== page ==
Roselyne Obala: I mourn a friend, role model and media icon

NTV Producer Rita Tinina died in her sleep on March 17, 2024.

Photo credit: Dennis Onsongo | Nation Media Group

What you need to know:

  • To Rita, everyone was equal and deserving of her respect… she was always that support system, ready to assist.

It still feels like a dream and I look forward to seeing you (Rita) approaching my desk with your infectious smile and hearty laugh.

Our paths crossed at Standard Media Group in 2012 and we clicked and for the longest time I knew RT, as she was famously called by colleagues, I called her Rita and she called me ‘madam’.

We talked a lot about work and general topics such as our careers as women in media and challenges we faced, joking a lot about how she admired my strong determination in the industry, especially when it came to tackling political stories. I complimented her equally on her mastery of the trade.

In our lowest moments, we looked to each other for comfort and when I finally resigned to take a new job, she joked “sasa unatuacha na shida zetu, tutapambana tu na hali yetu (Now you’re leaving us with our problems. We’ll do our best).”

Rita was meticulous and to the point, smart, a team player, clean, a forward planner and never needed following around.

She loved her work, mingled freely and got on well with colleagues, whether interns, gurus or junior staff. To Rita, everyone was equal and deserved her respect.

“Wee madam, enda pole pole,” (Hey madam, slow down) were her words, whenever inquiring on a story I was chasing and wanted information, especially on parliamentary issues.

Any information I wanted in the course of my assignment and reached out, Rita was that support system, ready to lend a hand and even follow up to ensure you were satisfied.

Rita was that special person, who had excelled in the industry but remained humble and down to Earth, and ready to monitor others.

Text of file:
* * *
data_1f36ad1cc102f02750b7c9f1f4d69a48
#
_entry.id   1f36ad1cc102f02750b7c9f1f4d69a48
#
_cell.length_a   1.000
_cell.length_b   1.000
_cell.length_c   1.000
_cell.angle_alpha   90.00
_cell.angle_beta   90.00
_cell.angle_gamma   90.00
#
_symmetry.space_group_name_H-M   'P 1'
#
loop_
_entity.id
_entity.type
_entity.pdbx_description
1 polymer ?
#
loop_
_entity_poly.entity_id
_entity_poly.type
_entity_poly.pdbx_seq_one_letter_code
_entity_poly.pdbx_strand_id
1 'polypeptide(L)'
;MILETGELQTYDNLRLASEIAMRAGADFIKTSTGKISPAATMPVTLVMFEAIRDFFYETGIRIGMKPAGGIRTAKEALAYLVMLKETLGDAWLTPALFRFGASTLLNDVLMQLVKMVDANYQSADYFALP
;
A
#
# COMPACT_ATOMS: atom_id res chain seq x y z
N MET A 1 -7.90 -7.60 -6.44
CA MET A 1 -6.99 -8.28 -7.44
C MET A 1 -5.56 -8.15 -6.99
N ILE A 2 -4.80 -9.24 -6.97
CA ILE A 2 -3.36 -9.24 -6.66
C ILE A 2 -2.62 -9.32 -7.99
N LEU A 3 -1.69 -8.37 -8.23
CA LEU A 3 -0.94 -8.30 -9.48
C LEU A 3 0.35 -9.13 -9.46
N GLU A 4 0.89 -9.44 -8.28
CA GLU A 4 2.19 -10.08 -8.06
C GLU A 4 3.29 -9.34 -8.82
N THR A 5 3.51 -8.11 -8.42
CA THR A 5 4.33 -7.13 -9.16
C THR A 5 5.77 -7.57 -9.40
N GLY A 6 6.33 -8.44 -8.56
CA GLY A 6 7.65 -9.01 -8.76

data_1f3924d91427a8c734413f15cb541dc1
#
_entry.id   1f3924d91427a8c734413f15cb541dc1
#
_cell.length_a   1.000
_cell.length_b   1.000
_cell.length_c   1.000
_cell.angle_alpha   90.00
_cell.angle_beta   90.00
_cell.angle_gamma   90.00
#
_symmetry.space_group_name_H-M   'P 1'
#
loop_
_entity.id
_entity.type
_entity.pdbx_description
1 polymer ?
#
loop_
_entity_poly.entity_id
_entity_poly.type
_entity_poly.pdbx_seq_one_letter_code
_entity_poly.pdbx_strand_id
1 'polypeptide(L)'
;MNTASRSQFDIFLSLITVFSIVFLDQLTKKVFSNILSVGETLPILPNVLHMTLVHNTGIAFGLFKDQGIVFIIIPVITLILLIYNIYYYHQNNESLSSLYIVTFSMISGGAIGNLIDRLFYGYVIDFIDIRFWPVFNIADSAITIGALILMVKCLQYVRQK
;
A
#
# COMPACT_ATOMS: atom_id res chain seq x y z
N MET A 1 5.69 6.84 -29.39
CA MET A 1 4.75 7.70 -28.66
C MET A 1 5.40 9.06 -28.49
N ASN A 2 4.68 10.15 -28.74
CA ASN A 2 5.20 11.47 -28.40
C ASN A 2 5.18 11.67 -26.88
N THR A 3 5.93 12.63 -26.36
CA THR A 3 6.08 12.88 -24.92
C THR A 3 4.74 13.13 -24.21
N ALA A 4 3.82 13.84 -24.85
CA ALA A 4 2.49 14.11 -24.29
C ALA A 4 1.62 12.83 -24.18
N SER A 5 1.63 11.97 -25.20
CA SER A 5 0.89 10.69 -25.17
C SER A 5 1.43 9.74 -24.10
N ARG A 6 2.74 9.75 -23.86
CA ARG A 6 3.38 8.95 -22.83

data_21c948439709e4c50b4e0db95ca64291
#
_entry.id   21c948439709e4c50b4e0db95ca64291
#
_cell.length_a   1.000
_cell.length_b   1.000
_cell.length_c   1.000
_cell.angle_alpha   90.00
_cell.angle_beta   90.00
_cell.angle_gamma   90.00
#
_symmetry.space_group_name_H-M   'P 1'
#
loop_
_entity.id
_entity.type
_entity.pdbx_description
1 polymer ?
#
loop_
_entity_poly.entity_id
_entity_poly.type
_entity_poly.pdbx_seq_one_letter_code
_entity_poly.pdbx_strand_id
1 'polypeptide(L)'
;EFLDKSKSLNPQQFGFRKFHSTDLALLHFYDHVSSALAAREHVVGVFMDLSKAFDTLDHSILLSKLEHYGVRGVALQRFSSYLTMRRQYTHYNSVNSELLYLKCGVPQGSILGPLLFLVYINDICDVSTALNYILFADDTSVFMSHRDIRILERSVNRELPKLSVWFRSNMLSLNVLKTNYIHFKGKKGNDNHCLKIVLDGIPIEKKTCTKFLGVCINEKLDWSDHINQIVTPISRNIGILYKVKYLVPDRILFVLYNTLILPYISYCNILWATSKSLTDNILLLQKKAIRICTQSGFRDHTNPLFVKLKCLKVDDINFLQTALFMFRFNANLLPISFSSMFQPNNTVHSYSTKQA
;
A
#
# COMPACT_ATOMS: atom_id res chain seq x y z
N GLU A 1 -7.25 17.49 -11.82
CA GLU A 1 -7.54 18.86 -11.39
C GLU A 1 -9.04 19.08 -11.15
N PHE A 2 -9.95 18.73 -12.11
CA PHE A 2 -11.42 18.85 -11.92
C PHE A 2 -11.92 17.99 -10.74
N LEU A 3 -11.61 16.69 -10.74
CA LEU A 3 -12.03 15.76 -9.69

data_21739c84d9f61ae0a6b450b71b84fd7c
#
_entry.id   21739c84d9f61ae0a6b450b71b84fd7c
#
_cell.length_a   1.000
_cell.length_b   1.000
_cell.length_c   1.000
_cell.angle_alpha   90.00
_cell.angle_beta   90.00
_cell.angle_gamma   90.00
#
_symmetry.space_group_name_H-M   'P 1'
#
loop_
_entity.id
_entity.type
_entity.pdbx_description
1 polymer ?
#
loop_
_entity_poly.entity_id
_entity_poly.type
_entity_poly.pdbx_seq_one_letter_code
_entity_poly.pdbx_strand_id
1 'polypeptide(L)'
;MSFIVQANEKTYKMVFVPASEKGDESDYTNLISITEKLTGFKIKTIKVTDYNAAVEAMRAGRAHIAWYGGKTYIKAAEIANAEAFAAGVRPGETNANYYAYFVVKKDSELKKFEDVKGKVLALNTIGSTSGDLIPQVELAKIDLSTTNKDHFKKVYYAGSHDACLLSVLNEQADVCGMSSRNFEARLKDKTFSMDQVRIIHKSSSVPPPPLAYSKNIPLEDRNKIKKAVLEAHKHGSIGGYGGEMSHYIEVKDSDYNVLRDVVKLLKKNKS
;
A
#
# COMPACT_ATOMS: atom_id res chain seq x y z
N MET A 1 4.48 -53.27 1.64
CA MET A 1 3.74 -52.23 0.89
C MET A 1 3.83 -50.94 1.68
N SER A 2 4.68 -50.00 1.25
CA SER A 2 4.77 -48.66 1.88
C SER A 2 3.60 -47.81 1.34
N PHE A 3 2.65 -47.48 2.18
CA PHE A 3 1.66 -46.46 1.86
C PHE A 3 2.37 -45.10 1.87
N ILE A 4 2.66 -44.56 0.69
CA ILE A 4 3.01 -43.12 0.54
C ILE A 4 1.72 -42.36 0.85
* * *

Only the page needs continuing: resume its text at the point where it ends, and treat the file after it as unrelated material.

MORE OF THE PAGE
As we grew in the industry, the going got tough and we consulted a lot, but to Rita, nothing was ever too big to handle. She joked about everything, and just laughed away everything.

I worked with Rita as editor at SG, she was my senior and I learned a lot from her. She was warm and as you approached her, she sparkled.

Meanwhile, her dressing on another level.

She displayed a sense of class, to which she was nonchalant, like it was no big a deal. She would make fun of you in a coded conversation, calling people by nicknames that, when you put faces to, left you tickled.

Rita would arrive to work early, sit at her desk with the laptop, just opposite me and work on her stories and edit them herself.

Whenever she was focused on an assignment, she would not stomach any disruptions.

She was always ready to take up any assignment and never complained even if it were a general story despite her many years of experience and mentorship of colleagues. She earned her space among colleagues who admired her accomplishment, yet her mien spoke loudly.

To Rita it was the end result that mattered rather than who was better placed to handle it. Remembering our life and times with colleague Dr Mercy Korir, was the best of times as we laughed our hearts out, chatted and looking forward to our future amid the challenging work environment.

When I told Rita, I was resigning he concerns tolled out: “is it a better move, are you happy, will it give you satisfaction coz I know you love what you do?”

I said yes. She responded, “I think this is the best decision you have made, enda uko na kama kuna nafasi, utukumbuke.”

She would occasionally call me and joke, Sasa Madam, ulitusahau? How is Twin Towers? Sisi bado tuko pale pale na shida zetu,” she would laugh and add, “Ni salamu tu.”

When she joined Nation Media Group, I was bereaved and she called me.

I was very low, but she cheered me up, teasing me for letting down my guard since she knows me as a brave and strong person.

“These things happen. We must be strong for our people. When you are overwhelmed, those who look up to you are also affected,” said Rita, before our formal reunion at NMG.

Surprisingly, Rita replaced me at my previous workstation, where she operated until her untimely demise.

Still, when I was on the Assignments Desk and Rita would report earlier than I, she would demand, “Kuja ufanye handover. Wewe ndiyo unajua which stories you assigned and which is the Top Story.”

Interestingly, on Saturdays, when I produced the 1pm bulletin, immediately I left the gallery accompanied by news anchor, Ibrahim Karaja, we would meet her on 5th floor and the first thing she would say after we exchange pleasantries: “Madam tuko na top stories, so, ni lazima tujipange mapema.”

I would reassure her that it is still early as I join my team for a bite before working on the night bulletin but Rita, well, Rita would stay put, waiting for us, insistent that we plan early.

Rita would always report to work and come to my desk for chitchat, especially with her friend Duncan Khaemba, inquiring what stories we had in store and/or needed updating.

On her last week in the Newsroom, Rita was planning her debut at NTV and had lined up interviews. She had asked me to secure an interview from a source, when I delayed and when she called, she joked, “kwani hata connection iliisha”.

As the saying goes, God only plucks the best, we have lost but heaven has gained. Rita was a perfect soul.

I will surely miss you…. Dear RT